UMX™ Yak 54 3D BNF Basic with AS3X®

Review by Gunnar Hovmark, Staff Contributor

Equipment Used:

- All stock

Pros:

- I have no previous experience of 3D flying, but to me this little plane feels very capable.

- I’ve lost count of how many times I’ve flown it into walls or crashed on the floor, but it still flies.

- Easy to repair.

Cons:

- The control surface ”hinges” break a bit too easily, on the other hand they’re easy to fix.

Intro:

3D fun made easy, just like the text on the box says.

 

Assembly:

None. Just lift the plane out of the box, charge the battery and connect it. The manual has very good instructions for setting up your transmitter. This is not the prettiest looking plane you can find, since it has covering only on the right side and on the upper surfaces. On the other hand the weight is kept to a minimum.

 

Flying:

The Yak should fly fine outdoors if it’s not too windy and the weather is warm enough to allow the batteries to work well, but so far I’ve used my Yak indoors only. We fly in a handball court, 40 meters long and 20 meters wide, and there are usually two to four planes in the air at the same time, most of them bigger and heavier than the Yak. I also avoid flying high since I don’t want the plane to get stuck in the ceiling. All this means that I bump into walls or hit the floor quite often, and I’ve also collided with bigger planes several times. I’ve had to replace the propeller once, and I’ve used some Magic Tape and UHU Por to repair the wings and nose, but all in all the Yak has shown that it can take a lot of hard knocks with very little damage. The ”hinges” for all the control surfaces are mostly gone, but they can successfully be replaced with Magic Tape.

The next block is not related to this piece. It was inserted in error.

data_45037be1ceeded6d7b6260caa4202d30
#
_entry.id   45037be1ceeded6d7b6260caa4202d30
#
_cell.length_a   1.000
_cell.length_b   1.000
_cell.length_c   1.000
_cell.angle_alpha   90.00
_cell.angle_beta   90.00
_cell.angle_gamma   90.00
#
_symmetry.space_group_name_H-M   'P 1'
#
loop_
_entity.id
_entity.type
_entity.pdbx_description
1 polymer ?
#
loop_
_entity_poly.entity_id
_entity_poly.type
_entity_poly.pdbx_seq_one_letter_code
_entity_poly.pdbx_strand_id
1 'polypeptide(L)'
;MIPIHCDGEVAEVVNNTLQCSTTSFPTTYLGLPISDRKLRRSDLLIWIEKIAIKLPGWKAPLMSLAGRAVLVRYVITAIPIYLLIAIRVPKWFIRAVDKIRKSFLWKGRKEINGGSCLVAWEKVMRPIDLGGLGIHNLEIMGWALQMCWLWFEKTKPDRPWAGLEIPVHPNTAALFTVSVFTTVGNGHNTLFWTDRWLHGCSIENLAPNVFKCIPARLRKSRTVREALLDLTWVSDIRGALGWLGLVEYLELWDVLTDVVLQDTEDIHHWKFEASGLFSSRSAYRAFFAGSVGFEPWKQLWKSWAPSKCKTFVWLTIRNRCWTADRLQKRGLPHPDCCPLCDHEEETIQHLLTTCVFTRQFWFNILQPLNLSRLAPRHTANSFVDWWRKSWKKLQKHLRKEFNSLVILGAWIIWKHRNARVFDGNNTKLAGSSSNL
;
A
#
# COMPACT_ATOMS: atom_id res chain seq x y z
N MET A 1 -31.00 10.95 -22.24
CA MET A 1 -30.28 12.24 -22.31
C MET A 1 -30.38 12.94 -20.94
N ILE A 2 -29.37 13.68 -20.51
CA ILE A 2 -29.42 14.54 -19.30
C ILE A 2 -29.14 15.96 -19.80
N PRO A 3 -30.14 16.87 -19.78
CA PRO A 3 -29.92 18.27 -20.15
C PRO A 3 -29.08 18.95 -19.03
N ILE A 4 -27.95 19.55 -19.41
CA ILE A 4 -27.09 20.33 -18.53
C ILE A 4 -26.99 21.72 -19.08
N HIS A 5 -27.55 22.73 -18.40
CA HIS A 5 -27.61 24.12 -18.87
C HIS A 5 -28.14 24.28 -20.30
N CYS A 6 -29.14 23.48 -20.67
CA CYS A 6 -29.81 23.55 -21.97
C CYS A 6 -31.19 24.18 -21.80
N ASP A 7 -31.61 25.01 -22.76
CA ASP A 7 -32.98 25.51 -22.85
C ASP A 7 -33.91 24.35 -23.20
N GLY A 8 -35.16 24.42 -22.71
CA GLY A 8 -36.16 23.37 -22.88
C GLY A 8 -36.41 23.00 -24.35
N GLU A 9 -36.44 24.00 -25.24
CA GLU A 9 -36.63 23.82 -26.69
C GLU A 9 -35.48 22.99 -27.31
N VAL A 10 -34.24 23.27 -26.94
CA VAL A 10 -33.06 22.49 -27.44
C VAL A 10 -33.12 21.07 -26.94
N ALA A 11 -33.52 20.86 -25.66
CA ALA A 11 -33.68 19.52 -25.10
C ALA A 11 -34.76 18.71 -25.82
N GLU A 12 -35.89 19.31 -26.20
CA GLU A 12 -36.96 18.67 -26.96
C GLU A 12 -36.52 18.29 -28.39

The manual suggests three different rate settings for the control surfaces: Low, High and 3D. Don’t use Low indoors, you will not be able to turn tight enough when you need to avoid the wall. High is good for your initial flights, and you will soon want to go on to 3D. With 3D the real fun starts. The AS3X stabilization helps a lot, some of my friends call it cheating. I’m getting pretty good at knife edge and hovering, which are easy with this plane. I can also do various very weird looking turns, and of course normal loops and rolls. To go on from there I’ll have to get advice from the more experienced guys, but I’m sure the Yak can be made to do a lot more.

 

As default there are three different modes for the AS3X: General Flight, Standard AS3X and Hover Assistance. Standard AS3X is the one that feels most ”natural” to me, but of course you should try all of them. If you like you can also try the additional modes Knife Edge Assist and Torque Roll Assist. I haven’t done that yet, it takes a little programming.

 

Conclusion:

This is an excellent indoor plane if you have a little previous flying experience, and you can use it for learning quite a few 3D stunts. Should work fine outdoors too if the weather is right.

 

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